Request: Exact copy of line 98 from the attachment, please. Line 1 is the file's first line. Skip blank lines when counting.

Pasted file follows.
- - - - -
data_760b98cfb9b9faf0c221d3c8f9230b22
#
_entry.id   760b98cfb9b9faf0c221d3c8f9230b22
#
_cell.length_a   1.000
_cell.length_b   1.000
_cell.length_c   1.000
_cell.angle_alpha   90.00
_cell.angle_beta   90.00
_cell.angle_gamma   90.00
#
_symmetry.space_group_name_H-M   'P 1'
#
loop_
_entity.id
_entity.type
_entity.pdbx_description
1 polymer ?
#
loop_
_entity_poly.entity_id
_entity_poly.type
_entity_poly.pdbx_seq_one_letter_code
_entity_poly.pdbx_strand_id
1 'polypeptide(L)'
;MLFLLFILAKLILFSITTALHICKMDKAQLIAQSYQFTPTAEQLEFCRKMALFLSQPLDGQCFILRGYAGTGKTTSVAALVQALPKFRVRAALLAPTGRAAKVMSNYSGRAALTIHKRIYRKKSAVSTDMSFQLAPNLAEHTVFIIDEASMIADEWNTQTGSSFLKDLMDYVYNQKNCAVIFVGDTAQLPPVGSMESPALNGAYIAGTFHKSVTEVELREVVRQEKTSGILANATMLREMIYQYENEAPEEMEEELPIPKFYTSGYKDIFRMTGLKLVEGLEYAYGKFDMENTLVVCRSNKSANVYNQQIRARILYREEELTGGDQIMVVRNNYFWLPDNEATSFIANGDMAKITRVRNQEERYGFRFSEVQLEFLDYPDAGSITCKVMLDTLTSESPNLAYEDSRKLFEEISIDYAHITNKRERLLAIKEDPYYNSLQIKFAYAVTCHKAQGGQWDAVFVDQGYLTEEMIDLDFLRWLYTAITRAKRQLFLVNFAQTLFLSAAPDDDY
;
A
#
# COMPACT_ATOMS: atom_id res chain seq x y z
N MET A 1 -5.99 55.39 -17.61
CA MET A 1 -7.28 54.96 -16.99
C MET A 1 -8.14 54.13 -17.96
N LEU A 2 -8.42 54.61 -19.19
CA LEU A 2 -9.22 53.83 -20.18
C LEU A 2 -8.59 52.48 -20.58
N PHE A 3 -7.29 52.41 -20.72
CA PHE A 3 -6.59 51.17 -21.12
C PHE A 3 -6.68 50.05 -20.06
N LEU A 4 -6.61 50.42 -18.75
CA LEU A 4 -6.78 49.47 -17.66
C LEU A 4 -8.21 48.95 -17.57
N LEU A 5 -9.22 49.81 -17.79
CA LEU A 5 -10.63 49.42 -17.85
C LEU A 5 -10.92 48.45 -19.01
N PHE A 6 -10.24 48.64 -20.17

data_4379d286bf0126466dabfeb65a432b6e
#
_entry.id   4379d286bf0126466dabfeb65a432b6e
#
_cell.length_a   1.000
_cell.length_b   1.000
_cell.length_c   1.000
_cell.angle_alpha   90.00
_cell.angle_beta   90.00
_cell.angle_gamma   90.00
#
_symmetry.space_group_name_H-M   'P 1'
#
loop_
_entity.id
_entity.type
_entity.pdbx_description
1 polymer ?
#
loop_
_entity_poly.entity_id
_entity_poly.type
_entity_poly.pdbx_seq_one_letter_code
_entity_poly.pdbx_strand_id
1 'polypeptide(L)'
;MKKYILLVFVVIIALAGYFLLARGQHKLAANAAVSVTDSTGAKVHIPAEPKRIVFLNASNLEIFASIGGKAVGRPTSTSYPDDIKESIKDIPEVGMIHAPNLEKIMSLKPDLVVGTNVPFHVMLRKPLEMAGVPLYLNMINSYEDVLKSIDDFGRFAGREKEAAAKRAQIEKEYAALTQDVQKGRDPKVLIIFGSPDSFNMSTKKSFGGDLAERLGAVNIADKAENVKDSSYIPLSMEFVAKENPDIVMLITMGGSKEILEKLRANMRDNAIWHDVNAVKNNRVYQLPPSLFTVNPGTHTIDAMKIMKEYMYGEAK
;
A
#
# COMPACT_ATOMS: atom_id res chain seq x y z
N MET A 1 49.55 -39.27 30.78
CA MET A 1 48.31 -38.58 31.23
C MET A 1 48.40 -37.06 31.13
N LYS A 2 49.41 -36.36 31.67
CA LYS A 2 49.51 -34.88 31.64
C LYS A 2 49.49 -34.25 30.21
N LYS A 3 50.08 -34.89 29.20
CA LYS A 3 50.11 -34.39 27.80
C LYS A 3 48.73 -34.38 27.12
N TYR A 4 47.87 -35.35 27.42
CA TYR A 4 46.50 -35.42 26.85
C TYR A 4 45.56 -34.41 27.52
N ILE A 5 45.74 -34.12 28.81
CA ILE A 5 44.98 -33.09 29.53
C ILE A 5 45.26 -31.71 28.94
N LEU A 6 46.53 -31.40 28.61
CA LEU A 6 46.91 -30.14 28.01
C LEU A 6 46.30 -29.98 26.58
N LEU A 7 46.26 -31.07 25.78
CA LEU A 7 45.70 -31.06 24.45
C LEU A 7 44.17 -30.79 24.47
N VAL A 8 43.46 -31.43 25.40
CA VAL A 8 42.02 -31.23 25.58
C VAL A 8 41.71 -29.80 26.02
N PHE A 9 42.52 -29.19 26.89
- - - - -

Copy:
N VAL A 8 43.46 -31.43 25.40